In the operation of the snap hook as best shown in FIGURE 1, starting from the closed position, the closure member 12 is manually disengaged by forcing the detent means 23 past the free end 24 of the hook portion 15 causing the tongue 17 to swing away from the elongated shank 16 and the upstanding sides 18 to swing clear of the hook opening 22. This may be readily accomplished with one hand by supporting the portion of hook portion 15 which extends beyond the end of the tongue 17 with the forefinger while depressing the edges of the upstanding sides 18 with the thumb. When the opening 22 is substantially clear, the detent means 23 make contact with the inside 25 of elongated shank 16 to limit the swinging movement of the closure member 12. In

procedure will simply be reversed with the tongue 17 being swung toward the side 21 of elongated sank 16, causing the upstanding sides 18 to close the hook opening 22 and the detent means 23 to engage the free end 24 of the hook portion 15 to releasably retain the closure member 12 in closed position.

In certain primary uses of the snap hook with loadcarrying equipment the loop portion 14 will be up and the hook portion 15 will be down, while the tongue 17 will be adjacent to the body of the person wearing the load-carrying equipment. Thus, the weight of any load on the hook portion will align both the shank 16 and tongue 17 against the body, causing the snap hook to close and remain closed except when the closure member 12 is intentionally moved to its open position.

It can be seen, therefore, that even if the detent means 23 should accidentally become disengaged from the hook portion 15, the weight of the load on the hook portion 15 will normally tend to prevent sufficient opening of the snap hook to occur to permit the load to become disengaged. It is to be understood, however, that use of the snap hook is not limited to having the loop portion 14 up and the hook portion 15 down, since under most circumstances the locking of the snap hook in a closed condition by snapping the detent means 23 over the free end 24 of hook portion 15 is adequate to maintain the snap hook closed until the upstanding sides 18 of the tongue 17 are forcibly pressed with the thumb or fingers to cause the detent means 23 to snap over the hook portion 15. Furthermore, the relative difiiculty or ease of unlocking the snap hook is readily adapted by squeezing or spreading the upstanding sides 18 in the vicinity of the detent means 23.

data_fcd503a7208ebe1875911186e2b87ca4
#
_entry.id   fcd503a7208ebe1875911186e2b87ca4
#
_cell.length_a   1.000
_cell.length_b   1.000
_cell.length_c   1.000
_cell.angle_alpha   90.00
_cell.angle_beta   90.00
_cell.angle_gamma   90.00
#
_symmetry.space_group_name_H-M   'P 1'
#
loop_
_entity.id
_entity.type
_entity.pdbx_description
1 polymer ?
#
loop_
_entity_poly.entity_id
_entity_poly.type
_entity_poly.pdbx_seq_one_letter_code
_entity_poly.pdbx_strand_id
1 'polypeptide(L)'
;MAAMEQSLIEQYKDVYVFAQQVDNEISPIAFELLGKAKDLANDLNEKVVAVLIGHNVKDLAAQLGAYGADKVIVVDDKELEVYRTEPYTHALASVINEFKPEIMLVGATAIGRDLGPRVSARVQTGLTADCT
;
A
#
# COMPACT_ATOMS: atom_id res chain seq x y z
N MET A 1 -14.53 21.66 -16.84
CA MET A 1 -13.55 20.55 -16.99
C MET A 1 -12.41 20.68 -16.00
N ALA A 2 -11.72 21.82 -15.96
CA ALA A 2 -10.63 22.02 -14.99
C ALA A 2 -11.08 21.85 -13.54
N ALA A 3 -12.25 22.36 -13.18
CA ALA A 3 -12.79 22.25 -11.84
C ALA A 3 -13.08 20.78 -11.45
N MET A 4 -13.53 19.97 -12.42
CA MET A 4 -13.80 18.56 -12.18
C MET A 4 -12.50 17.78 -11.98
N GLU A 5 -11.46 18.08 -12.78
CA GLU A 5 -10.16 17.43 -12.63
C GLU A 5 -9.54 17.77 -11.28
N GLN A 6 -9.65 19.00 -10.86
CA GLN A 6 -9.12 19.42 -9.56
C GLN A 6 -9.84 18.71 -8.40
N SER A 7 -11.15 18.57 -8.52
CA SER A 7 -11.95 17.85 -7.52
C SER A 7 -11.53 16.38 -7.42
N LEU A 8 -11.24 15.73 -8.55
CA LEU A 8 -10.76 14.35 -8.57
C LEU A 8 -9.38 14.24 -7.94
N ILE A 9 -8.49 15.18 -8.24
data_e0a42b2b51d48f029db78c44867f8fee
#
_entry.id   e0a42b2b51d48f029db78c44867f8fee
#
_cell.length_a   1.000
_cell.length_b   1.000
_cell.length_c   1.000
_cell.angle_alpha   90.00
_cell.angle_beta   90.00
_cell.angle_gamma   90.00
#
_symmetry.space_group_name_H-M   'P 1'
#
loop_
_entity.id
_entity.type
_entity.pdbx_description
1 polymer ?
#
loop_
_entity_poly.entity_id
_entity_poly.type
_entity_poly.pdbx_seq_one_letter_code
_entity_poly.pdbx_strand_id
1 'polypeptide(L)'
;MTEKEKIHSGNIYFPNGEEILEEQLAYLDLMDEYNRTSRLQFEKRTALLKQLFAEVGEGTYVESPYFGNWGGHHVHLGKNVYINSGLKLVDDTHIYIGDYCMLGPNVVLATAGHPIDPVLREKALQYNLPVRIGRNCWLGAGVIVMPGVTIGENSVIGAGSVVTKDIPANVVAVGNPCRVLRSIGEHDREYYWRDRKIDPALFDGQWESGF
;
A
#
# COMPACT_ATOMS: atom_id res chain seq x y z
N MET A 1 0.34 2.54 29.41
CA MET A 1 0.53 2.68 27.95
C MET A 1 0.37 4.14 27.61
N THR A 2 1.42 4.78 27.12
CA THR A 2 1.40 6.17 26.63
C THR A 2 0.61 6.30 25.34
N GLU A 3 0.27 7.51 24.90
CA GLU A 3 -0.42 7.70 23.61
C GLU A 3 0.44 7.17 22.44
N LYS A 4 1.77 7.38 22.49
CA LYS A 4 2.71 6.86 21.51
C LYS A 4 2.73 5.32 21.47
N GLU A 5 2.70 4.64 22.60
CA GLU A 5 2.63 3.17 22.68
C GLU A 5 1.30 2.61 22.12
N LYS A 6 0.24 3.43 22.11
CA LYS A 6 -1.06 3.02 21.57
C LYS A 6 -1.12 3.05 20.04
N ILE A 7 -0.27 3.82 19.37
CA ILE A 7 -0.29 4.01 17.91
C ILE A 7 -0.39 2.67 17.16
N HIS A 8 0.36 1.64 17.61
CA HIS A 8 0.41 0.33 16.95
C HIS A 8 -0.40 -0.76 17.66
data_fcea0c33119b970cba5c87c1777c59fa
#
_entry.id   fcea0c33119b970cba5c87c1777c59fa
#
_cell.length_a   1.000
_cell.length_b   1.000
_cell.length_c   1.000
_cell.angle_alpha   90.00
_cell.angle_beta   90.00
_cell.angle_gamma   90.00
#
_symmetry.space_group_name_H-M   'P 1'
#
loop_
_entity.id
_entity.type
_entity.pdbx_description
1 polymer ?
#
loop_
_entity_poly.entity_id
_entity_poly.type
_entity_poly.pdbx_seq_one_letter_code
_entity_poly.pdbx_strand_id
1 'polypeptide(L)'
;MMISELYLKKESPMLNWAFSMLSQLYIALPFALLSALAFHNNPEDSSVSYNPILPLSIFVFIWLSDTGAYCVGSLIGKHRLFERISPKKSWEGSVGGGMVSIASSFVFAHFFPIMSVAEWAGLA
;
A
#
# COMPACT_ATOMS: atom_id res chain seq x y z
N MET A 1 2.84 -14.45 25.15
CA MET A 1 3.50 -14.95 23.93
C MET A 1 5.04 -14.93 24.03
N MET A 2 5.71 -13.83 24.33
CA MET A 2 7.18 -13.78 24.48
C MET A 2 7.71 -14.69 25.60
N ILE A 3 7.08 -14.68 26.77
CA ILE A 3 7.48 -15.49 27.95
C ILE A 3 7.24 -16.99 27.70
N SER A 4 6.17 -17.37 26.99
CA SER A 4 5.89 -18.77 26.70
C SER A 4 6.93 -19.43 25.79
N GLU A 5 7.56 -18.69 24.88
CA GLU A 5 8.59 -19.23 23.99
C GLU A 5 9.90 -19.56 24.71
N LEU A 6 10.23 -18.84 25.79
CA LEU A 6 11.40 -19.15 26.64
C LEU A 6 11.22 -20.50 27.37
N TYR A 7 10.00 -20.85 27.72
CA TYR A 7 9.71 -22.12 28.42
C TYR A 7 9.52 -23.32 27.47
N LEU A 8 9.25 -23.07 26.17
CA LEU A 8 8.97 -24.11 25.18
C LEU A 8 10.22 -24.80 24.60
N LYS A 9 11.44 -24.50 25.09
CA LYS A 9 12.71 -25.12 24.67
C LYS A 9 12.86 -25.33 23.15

While the invention has been described in terms of a tongue having solid upstanding sides forming a channel within which the shank of the hook portion operates, it is to be understood that one or more openings in the upstanding sides may be provided to reduce the weight of the snap hook; in'other words, a portion of each of the upstanding sides may be removed by an suitable means so long as sufficient rigidity and strength remain in the upstanding sides to avoid bending in use. Likewise, more or less of the metal may be removed from the bifurcated lateral extension by means of which the tongue and upstanding sides are hingedly attached to one side of the loop portion of the snap hook.